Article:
Built for complete security

Guaranteed income bonds (GIBs) are designed for investors who want to be absolutely sure of the level of income they can expect in the future and want to know their capital is safe, writes Paul Slade. Issued by life insurers, they are comparable with fixed-rate bonds offered by building societies.

As our table of Best Savings Rates on page 14 shows, ratesrange up to more than 6 per cent net of basic rate tax, equivalent to more than 8 per cent gross (although non-taxpayers cannot reclaim the tax already deducted).

The guarantee comes from the life office or fund manager offering the bond, which means you may be more comfortable with a big household name. In the unlikely event of the company collapsing, 90 per cent of your investment will be returned under the Policy Holders' Protection Act.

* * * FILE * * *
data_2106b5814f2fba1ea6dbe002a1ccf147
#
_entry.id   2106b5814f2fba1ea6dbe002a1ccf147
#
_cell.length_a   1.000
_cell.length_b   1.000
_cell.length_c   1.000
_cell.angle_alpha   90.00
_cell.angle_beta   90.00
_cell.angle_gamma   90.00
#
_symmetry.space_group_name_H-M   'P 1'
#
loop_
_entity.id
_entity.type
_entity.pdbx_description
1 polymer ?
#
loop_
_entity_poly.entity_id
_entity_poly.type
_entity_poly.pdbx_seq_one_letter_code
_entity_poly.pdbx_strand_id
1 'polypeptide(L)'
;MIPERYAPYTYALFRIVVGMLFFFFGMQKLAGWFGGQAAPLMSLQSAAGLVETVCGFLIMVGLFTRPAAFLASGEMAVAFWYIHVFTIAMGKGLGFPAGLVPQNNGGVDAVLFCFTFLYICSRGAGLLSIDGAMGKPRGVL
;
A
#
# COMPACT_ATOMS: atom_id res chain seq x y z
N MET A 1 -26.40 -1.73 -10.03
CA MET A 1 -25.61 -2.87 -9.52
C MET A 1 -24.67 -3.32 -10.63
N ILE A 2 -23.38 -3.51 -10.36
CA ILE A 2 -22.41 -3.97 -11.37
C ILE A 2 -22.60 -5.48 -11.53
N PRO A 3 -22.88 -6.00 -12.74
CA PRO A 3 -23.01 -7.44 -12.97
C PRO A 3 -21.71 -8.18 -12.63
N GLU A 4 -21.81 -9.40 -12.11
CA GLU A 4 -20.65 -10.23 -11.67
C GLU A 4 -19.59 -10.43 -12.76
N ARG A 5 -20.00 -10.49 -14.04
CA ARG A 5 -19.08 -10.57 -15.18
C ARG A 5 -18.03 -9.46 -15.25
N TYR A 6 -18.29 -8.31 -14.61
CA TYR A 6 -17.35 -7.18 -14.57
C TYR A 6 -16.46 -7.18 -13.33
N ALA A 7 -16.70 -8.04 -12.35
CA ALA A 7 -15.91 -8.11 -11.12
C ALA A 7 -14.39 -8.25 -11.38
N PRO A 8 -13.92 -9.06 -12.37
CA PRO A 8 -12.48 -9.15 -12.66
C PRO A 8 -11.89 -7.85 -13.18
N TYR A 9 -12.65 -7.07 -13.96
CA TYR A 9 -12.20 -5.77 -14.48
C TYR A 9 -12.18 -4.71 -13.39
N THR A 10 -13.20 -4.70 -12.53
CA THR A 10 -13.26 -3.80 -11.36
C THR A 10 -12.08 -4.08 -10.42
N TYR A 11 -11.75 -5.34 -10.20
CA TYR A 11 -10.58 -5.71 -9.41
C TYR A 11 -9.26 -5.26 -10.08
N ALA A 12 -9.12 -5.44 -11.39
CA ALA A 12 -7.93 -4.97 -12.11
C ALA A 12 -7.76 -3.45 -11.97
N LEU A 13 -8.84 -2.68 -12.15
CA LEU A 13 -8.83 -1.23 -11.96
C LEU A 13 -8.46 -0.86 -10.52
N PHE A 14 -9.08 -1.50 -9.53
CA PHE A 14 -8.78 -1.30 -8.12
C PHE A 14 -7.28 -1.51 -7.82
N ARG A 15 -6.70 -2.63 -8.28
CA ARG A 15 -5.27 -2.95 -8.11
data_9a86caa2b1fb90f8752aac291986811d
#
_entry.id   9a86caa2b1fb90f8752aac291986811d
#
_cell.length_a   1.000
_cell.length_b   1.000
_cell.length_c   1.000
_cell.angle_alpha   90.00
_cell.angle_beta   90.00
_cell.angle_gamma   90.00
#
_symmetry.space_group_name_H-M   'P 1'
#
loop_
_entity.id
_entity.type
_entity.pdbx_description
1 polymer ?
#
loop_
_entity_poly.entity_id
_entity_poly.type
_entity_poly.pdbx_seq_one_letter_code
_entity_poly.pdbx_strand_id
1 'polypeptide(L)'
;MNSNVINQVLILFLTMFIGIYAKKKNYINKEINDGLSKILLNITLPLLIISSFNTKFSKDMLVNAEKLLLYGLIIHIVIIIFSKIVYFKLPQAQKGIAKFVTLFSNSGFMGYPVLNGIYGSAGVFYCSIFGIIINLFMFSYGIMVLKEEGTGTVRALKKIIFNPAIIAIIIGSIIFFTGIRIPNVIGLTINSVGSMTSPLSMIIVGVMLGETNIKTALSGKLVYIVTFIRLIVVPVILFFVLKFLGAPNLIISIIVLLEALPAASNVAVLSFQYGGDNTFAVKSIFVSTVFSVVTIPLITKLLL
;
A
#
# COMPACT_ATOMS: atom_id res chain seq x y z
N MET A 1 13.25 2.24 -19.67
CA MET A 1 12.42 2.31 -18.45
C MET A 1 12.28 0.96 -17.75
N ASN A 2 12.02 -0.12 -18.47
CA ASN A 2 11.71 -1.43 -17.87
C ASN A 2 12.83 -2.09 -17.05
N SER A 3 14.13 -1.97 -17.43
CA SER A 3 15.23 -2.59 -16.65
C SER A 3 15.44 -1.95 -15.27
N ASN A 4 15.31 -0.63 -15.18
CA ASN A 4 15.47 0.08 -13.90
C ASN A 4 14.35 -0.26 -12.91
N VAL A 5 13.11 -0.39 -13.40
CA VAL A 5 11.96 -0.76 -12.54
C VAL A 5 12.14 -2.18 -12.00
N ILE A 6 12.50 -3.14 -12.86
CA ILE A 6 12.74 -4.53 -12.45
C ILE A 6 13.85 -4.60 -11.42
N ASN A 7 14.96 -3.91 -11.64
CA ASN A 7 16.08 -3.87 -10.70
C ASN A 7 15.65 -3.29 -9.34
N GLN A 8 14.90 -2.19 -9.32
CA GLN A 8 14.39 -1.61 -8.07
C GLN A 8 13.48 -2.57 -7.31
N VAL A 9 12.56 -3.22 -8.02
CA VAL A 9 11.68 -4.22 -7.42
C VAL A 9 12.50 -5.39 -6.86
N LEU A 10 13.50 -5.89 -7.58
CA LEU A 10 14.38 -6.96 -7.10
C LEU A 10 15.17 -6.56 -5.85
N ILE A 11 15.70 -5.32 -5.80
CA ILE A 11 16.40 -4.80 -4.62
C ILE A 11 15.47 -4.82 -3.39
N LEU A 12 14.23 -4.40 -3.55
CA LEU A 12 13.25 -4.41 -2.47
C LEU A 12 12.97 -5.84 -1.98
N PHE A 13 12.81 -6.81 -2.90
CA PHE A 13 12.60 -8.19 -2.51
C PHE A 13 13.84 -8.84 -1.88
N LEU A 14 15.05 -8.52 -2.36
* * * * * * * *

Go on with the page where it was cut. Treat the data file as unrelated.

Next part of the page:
GIBs are designed as long-term investments, typically up to five years, and high exit charges in the first few years mean you may get back less than you put in if you cash in the bond early.

Investors can choose whether to take the income each year or roll it up to take a guaranteed lump sum payment when the bond is closed.

Other high-income bonds issued by life insurers are often confused with GIBs, even though they do not offer the same capital guarantees. Often these will guarantee the level of income you receive but will return the full amount of capital only if the FT-SE 100 or some other stock market index performs.

If you decide to go for a high-income bond you should be sure that you are aware of, and comfortable with, the level of risk involved to your capital.

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